Planting roots, part I: Green Seattle Day
On Saturday, November 7th, join the Green Seattle Partnership (and many of your neighbors) to plant native plants in several SE Seattle parks. Volunteers will meet at Rainier Community Center (at 8:30 AM--ahem!) and then *ride buses* to the various sites. Lunch will be provided.
Planting roots, part II: A community conversation about gentrification
On Thursday, November 12th, Got Green's climate justice committee will host "Our Roots will Weather the Storm: Community Town Hall on Gentrification and Climate." Food and childcare will be provided, so you know I'll be there. ;)
- Art + buses + community = life (part II)
- Respect to those who came before, part V (Or, Why we need Indigenous People’s Day)
- On cars and community
- Buses are for everyone, part IV
- Multimodal Monday: Greenway riders
- Power to the people
- Art + buses + community = life
- A beautiful, brief ride
- On busing and birthday parties (or, My brief encounter with a bus goddess)
- My kind of bus driver appreciation
In the Bus Bag
Spiritual Ecology: The Cry of the Earth, edited by Llewellyn Vaughn-Lee
Tag Archives: Transit cuts
As of last week, it’s been twelve years since I gave up my car. A lot has changed since my 11-year “anniversary.” For one thing, we have another kid.
Our foster son (Heaviest Baby Ever, or HBE, for the purposes of this blog) is 21 months old, adorable, brilliant, and completely insane. (It is no coincidence that I posted my last entry mere days before he joined our family.) HBE has been with us since he was 16-months old, already well into the squirmy, irrational toddler phase. (On the plus side, I got to skip the
UPDATE, 7/17/13: The rally has been rescheduled to July 27th. The original date conflicted with the National Day of Action for Trayvon Martin. For more information about both rallies, visit the STRU Facebook page. See you on the 20th and the 27th?
This month marks the 10-year anniversary of my full-time relationship with Metro. The milestone snuck up on me, which is actually a good thing, since I’m not in the mood for a retrospective, and I don’t have any wise words about what I’ve learned in a decade of living, working, and parenting without a car. Honestly (in case the five full months without a post didn’t clue you in) I haven’t felt much like writing about the bus at all.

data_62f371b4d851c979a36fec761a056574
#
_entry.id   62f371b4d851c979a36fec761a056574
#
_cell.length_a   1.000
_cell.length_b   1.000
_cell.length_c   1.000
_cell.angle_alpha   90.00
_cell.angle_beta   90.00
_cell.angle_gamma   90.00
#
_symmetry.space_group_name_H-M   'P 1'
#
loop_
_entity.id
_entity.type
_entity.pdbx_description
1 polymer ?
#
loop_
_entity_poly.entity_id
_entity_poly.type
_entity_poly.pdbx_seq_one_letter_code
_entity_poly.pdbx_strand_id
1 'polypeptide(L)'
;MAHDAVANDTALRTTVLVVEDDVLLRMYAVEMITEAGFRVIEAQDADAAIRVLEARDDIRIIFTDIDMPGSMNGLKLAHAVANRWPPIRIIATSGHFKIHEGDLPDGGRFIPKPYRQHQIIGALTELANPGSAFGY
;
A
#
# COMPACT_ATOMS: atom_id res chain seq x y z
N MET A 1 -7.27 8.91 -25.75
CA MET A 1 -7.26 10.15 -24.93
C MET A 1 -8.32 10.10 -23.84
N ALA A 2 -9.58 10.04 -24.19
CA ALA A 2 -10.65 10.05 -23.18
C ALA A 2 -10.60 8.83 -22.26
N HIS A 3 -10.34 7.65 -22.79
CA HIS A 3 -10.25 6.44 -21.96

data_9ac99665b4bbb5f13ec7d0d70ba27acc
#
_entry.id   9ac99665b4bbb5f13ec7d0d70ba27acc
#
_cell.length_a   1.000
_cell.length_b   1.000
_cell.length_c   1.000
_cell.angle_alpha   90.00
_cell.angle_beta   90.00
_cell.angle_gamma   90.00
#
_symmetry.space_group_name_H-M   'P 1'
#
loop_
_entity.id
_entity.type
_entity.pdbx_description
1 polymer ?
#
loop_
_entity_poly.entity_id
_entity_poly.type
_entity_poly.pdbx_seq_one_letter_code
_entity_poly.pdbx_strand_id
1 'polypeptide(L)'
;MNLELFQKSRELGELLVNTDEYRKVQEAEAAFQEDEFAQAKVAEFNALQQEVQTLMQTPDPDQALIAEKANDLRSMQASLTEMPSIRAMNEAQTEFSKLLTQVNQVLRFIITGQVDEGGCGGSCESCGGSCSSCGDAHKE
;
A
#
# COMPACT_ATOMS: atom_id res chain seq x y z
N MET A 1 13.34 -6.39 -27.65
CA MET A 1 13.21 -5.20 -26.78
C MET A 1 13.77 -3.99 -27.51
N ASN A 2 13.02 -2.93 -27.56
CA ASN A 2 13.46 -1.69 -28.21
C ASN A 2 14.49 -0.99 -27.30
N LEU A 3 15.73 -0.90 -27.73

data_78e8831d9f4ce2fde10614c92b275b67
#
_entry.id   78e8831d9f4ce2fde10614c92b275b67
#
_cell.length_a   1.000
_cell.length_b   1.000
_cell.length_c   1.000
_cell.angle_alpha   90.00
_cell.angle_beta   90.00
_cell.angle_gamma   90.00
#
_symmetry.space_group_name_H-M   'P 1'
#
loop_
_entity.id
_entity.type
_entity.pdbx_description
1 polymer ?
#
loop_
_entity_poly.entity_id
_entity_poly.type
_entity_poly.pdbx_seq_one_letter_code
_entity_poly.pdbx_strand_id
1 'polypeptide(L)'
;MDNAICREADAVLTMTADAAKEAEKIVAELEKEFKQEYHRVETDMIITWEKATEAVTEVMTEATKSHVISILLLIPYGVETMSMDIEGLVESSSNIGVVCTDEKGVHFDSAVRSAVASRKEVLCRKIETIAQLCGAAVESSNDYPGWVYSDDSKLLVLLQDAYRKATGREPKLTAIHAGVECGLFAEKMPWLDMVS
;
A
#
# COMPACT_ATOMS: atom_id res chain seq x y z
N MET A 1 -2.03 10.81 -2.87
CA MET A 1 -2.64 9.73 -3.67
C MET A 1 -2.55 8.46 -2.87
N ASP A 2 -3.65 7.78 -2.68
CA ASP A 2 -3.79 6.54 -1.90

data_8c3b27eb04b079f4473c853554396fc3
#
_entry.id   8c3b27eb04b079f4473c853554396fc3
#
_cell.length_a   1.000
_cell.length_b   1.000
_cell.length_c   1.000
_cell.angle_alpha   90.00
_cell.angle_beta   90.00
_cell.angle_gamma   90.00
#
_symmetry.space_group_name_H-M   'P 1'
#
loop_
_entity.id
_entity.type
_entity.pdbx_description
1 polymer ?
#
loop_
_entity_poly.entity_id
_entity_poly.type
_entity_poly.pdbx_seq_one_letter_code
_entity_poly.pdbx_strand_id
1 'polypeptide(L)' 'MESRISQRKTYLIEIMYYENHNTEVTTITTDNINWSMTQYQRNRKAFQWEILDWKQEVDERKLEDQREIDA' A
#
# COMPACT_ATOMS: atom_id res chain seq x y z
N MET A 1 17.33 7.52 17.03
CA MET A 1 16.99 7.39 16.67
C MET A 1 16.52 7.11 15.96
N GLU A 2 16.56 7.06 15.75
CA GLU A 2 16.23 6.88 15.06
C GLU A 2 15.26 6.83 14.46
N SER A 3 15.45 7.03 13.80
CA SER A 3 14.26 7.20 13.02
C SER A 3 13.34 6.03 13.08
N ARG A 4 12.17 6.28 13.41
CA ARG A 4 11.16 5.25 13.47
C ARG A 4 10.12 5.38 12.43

What’s on my mind most of the time is how our family is going to continue to make this bus life …
A lot has happened since my last post. (This is mostly because I wrote it over six weeks ago, but it was a pretty jam-packed end of summer.) For one thing, my baby brother got hitched. (!) And also, we made a trip to the Puyallup Fair.
The last time we did the Puyallup (way back in ’08), Pierce Transit offered a shuttle from Tacoma Dome station right to the fairgrounds. The trip was reasonably painless but did involve two transfers and a bit of a roundabout route. These days—in case you haven’t heard—
The idea of starting a Transit Riders Union grew out of the fight against bus service cuts earlier this year. King County Metro’s main source of revenue – sales tax – has taken a sharp dive since the recession began, and by spring 2011 Metro was facing the prospect of 17% cuts. Dozens of bus routes were slated …
An excellent (if depressing) article in the NYT:
Transit systems across the country are raising fares and cutting service even when demand is up with record numbers of riders last year, many of whom fled $4-a-gallon gas prices and stop-and-go traffic for seats on buses and trains.
Their problem is that fare-box revenue accounts for only a fifth to a half of the operating revenue of most transit systems — and the sputtering economy has eroded the state and local tax collections that the systems depend on to keep running. …
[DC] Metro and 30 other transit agencies* across the country may have to pay billions of dollars to large banks as years-old financing deals unravel, potentially hurting service for millions of bus and train riders, transit officials said yesterday.
The problems are an unexpected consequence of the credit crisis, triggered indirectly by the collapse of American International Group, the insurance giant that U.S. taxpayers recently rescued from bankruptcy, …
From Salon: “Who Says Americans Won’t Ride Mass Transit?”
The rise in mass transit ridership should be great news. Not since the OPEC oil embargo and energy crisis in the ’70s have famously car-centric Americans been so eager to shell out for a bus fare or a train ticket and leave the polluter in the driveway. Automobile transportation is one of the largest chunks of the country’s carbon footprint, so the more that Americans opt for trains and buses, the more that footprint could shrink.
But the news …